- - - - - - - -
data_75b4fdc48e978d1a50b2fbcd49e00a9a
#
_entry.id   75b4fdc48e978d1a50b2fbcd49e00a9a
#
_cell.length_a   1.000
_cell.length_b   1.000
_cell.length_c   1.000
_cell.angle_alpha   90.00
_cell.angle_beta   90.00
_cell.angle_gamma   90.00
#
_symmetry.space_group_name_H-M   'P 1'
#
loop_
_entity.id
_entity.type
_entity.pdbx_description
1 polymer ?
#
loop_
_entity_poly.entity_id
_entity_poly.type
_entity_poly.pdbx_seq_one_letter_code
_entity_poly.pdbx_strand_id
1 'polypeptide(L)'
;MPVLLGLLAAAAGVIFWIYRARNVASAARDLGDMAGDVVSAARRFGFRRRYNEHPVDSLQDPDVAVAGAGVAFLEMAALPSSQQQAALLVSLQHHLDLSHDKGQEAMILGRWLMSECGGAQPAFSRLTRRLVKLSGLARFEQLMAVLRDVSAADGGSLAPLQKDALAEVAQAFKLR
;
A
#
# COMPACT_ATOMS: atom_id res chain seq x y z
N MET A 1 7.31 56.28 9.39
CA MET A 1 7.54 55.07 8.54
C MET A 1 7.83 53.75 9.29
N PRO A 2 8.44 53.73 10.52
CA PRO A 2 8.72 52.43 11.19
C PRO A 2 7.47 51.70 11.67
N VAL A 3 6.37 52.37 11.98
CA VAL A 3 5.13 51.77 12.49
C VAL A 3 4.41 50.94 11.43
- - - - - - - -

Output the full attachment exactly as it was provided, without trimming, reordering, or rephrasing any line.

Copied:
data_75b4fdc48e978d1a50b2fbcd49e00a9a
#
_entry.id   75b4fdc48e978d1a50b2fbcd49e00a9a
#
_cell.length_a   1.000
_cell.length_b   1.000
_cell.length_c   1.000
_cell.angle_alpha   90.00
_cell.angle_beta   90.00
_cell.angle_gamma   90.00
#
_symmetry.space_group_name_H-M   'P 1'
#
loop_
_entity.id
_entity.type
_entity.pdbx_description
1 polymer ?
#
loop_
_entity_poly.entity_id
_entity_poly.type
_entity_poly.pdbx_seq_one_letter_code
_entity_poly.pdbx_strand_id
1 'polypeptide(L)'
;MPVLLGLLAAAAGVIFWIYRARNVASAARDLGDMAGDVVSAARRFGFRRRYNEHPVDSLQDPDVAVAGAGVAFLEMAALPSSQQQAALLVSLQHHLDLSHDKGQEAMILGRWLMSECGGAQPAFSRLTRRLVKLSGLARFEQLMAVLRDVSAADGGSLAPLQKDALAEVAQAFKLR
;
A
#
# COMPACT_ATOMS: atom_id res chain seq x y z
N MET A 1 7.31 56.28 9.39
CA MET A 1 7.54 55.07 8.54
C MET A 1 7.83 53.75 9.29
N PRO A 2 8.44 53.73 10.52
CA PRO A 2 8.72 52.43 11.19
C PRO A 2 7.47 51.70 11.67
N VAL A 3 6.37 52.37 11.98
CA VAL A 3 5.13 51.77 12.49
C VAL A 3 4.41 50.94 11.43